Reliques of Ancient English Poetry: Consisting of Old Heroic Ballads, Songs, and Other Pieces of Our Earlier Poets : Together with Some Few of Later Date, Band 1

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L. A. Lewis, 1839
 

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Seite cxii - I never heard the old song of Percy and Douglas that I found not my heart moved more than with a trumpet...
Seite 236 - Embroidered all with leaves of myrtle. A gown made of the finest wool, Which from our pretty lambs we pull, Fair lined slippers for the cold, With buckles of the purest gold.
Seite 334 - Who God doth late and early pray, More of his grace than gifts to lend, And entertains the harmless day, With a religious book or friend. This man is freed from servile bands Of hope to rise, or fear to fall ; Lord of himself, though not of lands, And having nothing, yet hath all.
Seite 255 - Crabbed age and youth Cannot live together ; Youth is full of pleasance, Age is full of care: Youth like summer morn, Age like winter weather ; Youth like summer brave, Age like winter bare. Youth is full of sport, Age's breath is short, Youth is nimble, age is lame : Youth is hot and bold, Age is weak and cold ; Youth is wild, and age is tame.
Seite 210 - My mother had a maid call'd Barbara : She was in love ; and he she lov'd prov'd mad, And did forsake her : she had a song of " willow ;" An old thing 'twas, but it express'd her fortune, And she died singing it...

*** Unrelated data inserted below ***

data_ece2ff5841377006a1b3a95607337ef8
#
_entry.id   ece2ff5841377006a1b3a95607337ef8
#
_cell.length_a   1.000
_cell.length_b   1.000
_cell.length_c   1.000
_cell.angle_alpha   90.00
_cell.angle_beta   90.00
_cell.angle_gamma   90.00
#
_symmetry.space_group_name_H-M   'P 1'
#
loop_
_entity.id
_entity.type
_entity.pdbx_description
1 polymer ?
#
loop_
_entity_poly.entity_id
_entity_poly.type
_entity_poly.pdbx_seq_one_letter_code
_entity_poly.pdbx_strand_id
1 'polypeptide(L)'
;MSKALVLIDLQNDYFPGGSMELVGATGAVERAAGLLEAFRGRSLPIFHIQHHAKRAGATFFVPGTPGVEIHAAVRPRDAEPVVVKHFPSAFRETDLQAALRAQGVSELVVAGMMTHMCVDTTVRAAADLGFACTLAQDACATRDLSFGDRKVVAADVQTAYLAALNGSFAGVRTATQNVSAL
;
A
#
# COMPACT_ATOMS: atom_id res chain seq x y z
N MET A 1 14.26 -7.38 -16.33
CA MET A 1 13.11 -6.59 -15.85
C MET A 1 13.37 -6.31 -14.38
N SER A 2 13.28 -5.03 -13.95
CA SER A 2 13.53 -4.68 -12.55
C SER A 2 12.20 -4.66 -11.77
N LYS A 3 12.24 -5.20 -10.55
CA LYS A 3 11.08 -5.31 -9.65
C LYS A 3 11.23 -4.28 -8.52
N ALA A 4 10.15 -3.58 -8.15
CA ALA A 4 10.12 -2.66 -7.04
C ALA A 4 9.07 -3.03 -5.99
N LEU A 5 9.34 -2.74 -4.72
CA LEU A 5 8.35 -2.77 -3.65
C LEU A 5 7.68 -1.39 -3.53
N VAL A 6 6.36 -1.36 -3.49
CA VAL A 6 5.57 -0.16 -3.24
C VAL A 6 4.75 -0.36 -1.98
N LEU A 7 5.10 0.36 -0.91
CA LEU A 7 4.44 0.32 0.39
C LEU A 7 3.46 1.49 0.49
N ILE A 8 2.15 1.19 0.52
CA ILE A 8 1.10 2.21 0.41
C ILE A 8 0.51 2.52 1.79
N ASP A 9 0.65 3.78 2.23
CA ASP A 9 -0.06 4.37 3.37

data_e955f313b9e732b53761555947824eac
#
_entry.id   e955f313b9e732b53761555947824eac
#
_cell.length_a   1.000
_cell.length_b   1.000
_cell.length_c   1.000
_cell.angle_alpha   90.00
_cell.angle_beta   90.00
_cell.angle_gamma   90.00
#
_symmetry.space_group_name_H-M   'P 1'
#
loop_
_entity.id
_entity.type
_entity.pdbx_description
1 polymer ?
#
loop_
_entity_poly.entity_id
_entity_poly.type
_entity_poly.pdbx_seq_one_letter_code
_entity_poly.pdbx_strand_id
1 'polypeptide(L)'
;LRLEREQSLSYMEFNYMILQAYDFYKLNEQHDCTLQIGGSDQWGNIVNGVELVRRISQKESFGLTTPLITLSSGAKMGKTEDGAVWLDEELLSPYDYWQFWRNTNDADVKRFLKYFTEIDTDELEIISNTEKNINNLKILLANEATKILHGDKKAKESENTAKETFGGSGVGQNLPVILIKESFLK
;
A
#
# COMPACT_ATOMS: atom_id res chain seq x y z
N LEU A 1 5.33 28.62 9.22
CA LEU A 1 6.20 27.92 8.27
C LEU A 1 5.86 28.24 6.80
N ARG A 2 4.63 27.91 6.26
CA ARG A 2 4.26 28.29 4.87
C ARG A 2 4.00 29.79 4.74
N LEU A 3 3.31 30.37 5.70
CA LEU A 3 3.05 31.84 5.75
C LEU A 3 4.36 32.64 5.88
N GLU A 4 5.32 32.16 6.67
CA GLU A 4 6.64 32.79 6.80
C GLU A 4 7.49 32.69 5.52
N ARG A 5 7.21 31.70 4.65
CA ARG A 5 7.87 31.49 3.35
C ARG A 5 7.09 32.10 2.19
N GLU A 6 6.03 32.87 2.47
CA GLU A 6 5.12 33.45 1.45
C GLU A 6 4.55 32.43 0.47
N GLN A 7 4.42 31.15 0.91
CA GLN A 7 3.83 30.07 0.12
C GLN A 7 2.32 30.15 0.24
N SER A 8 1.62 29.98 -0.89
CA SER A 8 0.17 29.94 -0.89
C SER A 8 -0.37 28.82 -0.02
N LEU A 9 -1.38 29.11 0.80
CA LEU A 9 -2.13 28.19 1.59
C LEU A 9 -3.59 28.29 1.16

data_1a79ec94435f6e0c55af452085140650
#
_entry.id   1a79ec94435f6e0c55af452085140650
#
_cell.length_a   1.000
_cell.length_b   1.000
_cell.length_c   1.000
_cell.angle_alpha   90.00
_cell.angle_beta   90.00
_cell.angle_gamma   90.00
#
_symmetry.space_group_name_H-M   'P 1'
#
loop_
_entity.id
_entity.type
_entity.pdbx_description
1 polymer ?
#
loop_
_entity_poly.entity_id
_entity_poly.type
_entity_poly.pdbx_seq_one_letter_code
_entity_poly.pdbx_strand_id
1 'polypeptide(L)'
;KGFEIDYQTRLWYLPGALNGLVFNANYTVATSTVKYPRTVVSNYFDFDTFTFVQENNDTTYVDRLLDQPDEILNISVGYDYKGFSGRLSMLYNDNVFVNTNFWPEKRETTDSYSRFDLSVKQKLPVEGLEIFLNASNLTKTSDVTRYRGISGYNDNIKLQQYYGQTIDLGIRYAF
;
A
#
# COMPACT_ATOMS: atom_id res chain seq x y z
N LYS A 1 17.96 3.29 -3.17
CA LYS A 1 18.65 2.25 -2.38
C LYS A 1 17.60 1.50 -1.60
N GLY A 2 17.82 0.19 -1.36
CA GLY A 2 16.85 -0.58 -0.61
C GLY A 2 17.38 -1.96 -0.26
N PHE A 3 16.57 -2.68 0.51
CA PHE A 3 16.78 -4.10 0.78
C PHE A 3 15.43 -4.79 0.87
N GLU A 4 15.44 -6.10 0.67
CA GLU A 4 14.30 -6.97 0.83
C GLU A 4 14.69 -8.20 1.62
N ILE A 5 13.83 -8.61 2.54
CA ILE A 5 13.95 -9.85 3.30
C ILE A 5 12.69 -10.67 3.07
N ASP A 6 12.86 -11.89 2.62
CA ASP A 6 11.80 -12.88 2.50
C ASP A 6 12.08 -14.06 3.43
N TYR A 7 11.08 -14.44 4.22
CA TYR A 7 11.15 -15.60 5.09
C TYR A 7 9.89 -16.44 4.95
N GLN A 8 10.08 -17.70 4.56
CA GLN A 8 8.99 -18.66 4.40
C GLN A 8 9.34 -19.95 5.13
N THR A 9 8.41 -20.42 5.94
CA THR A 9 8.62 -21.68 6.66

Seite 254 - Crabbed age and youth cannot live together Youth is full of pleasance, age is full of care; Youth like summer morn, age like winter weather; Youth like summer brave, age like winter bare; Youth is full of sport, age's breath is short; Youth is nimble, age is lame; Youth is hot and bold, age is weak and cold; Youth is wild, and age is tame. Age, I do abhor thee; youth, I do adore thee; O, my love, my love is young!
Seite 285 - Must tumble down, And in the dust be equal made With the poor crooked scythe and spade. Some men with swords may reap the field, And plant fresh laurels where they kill ; But their strong nerves at last must yield ; They tame but one another still : Early or late, They stoop to fate, And must give up their murmuring breath, When they, pale captives, creep to death.
Seite 284 - The glories of our blood and state Are shadows, not substantial things ; There is no armour against fate ; Death lays his icy hand on kings : Sceptre and crown Must tumble down, And in the dust be equal made With the poor crooked scythe and spade.
Seite 236 - With coral clasps and amber studs : And if these pleasures may thee move, Come live with me and be my Love.
Seite 236 - Come live with me and be my Love, And we will all the pleasures prove That hills and valleys, dale and field, And all the craggy mountains yield. There will we sit upon the rocks And see the shepherds feed their flocks, By shallow rivers, to whose falls Melodious birds sing madrigals.

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